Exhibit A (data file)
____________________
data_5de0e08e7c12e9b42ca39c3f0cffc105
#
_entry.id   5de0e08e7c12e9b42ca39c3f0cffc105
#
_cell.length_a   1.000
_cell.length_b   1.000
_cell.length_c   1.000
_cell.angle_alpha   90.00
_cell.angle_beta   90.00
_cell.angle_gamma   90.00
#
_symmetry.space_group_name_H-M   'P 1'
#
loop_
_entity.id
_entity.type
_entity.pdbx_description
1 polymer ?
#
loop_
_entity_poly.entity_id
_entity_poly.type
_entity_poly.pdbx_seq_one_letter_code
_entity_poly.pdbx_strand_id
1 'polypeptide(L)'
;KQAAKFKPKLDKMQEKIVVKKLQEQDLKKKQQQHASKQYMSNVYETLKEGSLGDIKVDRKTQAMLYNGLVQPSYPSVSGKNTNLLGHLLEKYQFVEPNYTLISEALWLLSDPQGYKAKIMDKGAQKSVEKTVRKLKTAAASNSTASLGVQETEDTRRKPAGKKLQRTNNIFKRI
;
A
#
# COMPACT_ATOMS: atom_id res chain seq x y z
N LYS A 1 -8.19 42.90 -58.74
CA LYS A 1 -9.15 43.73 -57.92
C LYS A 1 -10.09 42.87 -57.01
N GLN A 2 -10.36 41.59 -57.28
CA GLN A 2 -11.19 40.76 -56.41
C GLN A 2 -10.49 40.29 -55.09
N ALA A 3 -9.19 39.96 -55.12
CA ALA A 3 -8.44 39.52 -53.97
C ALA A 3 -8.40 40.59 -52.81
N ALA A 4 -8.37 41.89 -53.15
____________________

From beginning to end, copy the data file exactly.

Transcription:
data_5de0e08e7c12e9b42ca39c3f0cffc105
#
_entry.id   5de0e08e7c12e9b42ca39c3f0cffc105
#
_cell.length_a   1.000
_cell.length_b   1.000
_cell.length_c   1.000
_cell.angle_alpha   90.00
_cell.angle_beta   90.00
_cell.angle_gamma   90.00
#
_symmetry.space_group_name_H-M   'P 1'
#
loop_
_entity.id
_entity.type
_entity.pdbx_description
1 polymer ?
#
loop_
_entity_poly.entity_id
_entity_poly.type
_entity_poly.pdbx_seq_one_letter_code
_entity_poly.pdbx_strand_id
1 'polypeptide(L)'
;KQAAKFKPKLDKMQEKIVVKKLQEQDLKKKQQQHASKQYMSNVYETLKEGSLGDIKVDRKTQAMLYNGLVQPSYPSVSGKNTNLLGHLLEKYQFVEPNYTLISEALWLLSDPQGYKAKIMDKGAQKSVEKTVRKLKTAAASNSTASLGVQETEDTRRKPAGKKLQRTNNIFKRI
;
A
#
# COMPACT_ATOMS: atom_id res chain seq x y z
N LYS A 1 -8.19 42.90 -58.74
CA LYS A 1 -9.15 43.73 -57.92
C LYS A 1 -10.09 42.87 -57.01
N GLN A 2 -10.36 41.59 -57.28
CA GLN A 2 -11.19 40.76 -56.41
C GLN A 2 -10.49 40.29 -55.09
N ALA A 3 -9.19 39.96 -55.12
CA ALA A 3 -8.44 39.52 -53.97
C ALA A 3 -8.40 40.59 -52.81
N ALA A 4 -8.37 41.89 -53.15